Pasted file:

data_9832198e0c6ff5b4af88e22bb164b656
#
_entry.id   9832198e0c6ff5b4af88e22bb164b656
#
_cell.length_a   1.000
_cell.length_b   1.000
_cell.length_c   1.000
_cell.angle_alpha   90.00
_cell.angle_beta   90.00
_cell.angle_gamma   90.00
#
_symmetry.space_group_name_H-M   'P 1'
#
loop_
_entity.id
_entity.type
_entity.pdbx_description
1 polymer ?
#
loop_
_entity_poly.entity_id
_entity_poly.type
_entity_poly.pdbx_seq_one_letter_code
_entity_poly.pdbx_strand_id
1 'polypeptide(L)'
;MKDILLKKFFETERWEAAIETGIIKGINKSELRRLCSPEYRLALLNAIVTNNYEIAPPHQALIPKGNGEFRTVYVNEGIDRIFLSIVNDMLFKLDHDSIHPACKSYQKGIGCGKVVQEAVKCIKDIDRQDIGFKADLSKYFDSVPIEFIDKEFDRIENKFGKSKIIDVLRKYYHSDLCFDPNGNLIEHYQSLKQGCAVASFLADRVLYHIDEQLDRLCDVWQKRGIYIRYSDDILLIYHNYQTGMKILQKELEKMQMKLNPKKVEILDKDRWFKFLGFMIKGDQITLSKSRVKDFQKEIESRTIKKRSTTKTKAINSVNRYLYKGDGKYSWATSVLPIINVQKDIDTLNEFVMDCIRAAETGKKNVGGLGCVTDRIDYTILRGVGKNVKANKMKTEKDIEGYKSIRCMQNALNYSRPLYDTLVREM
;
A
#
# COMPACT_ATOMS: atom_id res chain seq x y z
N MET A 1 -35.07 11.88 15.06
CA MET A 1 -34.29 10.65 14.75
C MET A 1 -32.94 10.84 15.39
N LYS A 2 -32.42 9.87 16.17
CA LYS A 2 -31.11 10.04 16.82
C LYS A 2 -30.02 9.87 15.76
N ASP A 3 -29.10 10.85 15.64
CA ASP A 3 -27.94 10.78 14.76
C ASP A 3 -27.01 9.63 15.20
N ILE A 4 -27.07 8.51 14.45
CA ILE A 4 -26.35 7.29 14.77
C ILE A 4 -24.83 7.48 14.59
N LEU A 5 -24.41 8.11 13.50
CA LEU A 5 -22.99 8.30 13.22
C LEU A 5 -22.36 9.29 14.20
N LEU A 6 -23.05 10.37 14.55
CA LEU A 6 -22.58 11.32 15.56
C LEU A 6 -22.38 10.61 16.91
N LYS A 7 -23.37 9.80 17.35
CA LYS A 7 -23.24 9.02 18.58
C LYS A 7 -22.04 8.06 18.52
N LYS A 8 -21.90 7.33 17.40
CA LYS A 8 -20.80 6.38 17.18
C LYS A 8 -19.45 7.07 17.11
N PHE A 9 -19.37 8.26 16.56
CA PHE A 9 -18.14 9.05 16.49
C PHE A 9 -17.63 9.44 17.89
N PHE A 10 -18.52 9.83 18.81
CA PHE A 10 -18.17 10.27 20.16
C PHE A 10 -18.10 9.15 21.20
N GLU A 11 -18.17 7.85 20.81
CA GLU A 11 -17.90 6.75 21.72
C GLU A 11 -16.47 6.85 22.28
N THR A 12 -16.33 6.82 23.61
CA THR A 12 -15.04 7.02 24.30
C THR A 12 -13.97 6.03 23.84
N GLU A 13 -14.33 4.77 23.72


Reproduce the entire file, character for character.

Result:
data_9832198e0c6ff5b4af88e22bb164b656
#
_entry.id   9832198e0c6ff5b4af88e22bb164b656
#
_cell.length_a   1.000
_cell.length_b   1.000
_cell.length_c   1.000
_cell.angle_alpha   90.00
_cell.angle_beta   90.00
_cell.angle_gamma   90.00
#
_symmetry.space_group_name_H-M   'P 1'
#
loop_
_entity.id
_entity.type
_entity.pdbx_description
1 polymer ?
#
loop_
_entity_poly.entity_id
_entity_poly.type
_entity_poly.pdbx_seq_one_letter_code
_entity_poly.pdbx_strand_id
1 'polypeptide(L)'
;MKDILLKKFFETERWEAAIETGIIKGINKSELRRLCSPEYRLALLNAIVTNNYEIAPPHQALIPKGNGEFRTVYVNEGIDRIFLSIVNDMLFKLDHDSIHPACKSYQKGIGCGKVVQEAVKCIKDIDRQDIGFKADLSKYFDSVPIEFIDKEFDRIENKFGKSKIIDVLRKYYHSDLCFDPNGNLIEHYQSLKQGCAVASFLADRVLYHIDEQLDRLCDVWQKRGIYIRYSDDILLIYHNYQTGMKILQKELEKMQMKLNPKKVEILDKDRWFKFLGFMIKGDQITLSKSRVKDFQKEIESRTIKKRSTTKTKAINSVNRYLYKGDGKYSWATSVLPIINVQKDIDTLNEFVMDCIRAAETGKKNVGGLGCVTDRIDYTILRGVGKNVKANKMKTEKDIEGYKSIRCMQNALNYSRPLYDTLVREM
;
A
#
# COMPACT_ATOMS: atom_id res chain seq x y z
N MET A 1 -35.07 11.88 15.06
CA MET A 1 -34.29 10.65 14.75
C MET A 1 -32.94 10.84 15.39
N LYS A 2 -32.42 9.87 16.17
CA LYS A 2 -31.11 10.04 16.82
C LYS A 2 -30.02 9.87 15.76
N ASP A 3 -29.10 10.85 15.64
CA ASP A 3 -27.94 10.78 14.76
C ASP A 3 -27.01 9.63 15.20
N ILE A 4 -27.07 8.51 14.45
CA ILE A 4 -26.35 7.29 14.77
C ILE A 4 -24.83 7.48 14.59
N LEU A 5 -24.41 8.11 13.50
CA LEU A 5 -22.99 8.30 13.22
C LEU A 5 -22.36 9.29 14.20
N LEU A 6 -23.05 10.37 14.55
CA LEU A 6 -22.58 11.32 15.56
C LEU A 6 -22.38 10.61 16.91
N LYS A 7 -23.37 9.80 17.35
CA LYS A 7 -23.24 9.02 18.58
C LYS A 7 -22.04 8.06 18.52
N LYS A 8 -21.90 7.33 17.40
CA LYS A 8 -20.80 6.38 17.18
C LYS A 8 -19.45 7.07 17.11
N PHE A 9 -19.37 8.26 16.56
CA PHE A 9 -18.14 9.05 16.49
C PHE A 9 -17.63 9.44 17.89
N PHE A 10 -18.52 9.83 18.81
CA PHE A 10 -18.17 10.27 20.16
C PHE A 10 -18.10 9.15 21.20
N GLU A 11 -18.17 7.85 20.81
CA GLU A 11 -17.90 6.75 21.72
C GLU A 11 -16.47 6.85 22.28
N THR A 12 -16.33 6.82 23.61
CA THR A 12 -15.04 7.02 24.30
C THR A 12 -13.97 6.03 23.84
N GLU A 13 -14.33 4.77 23.72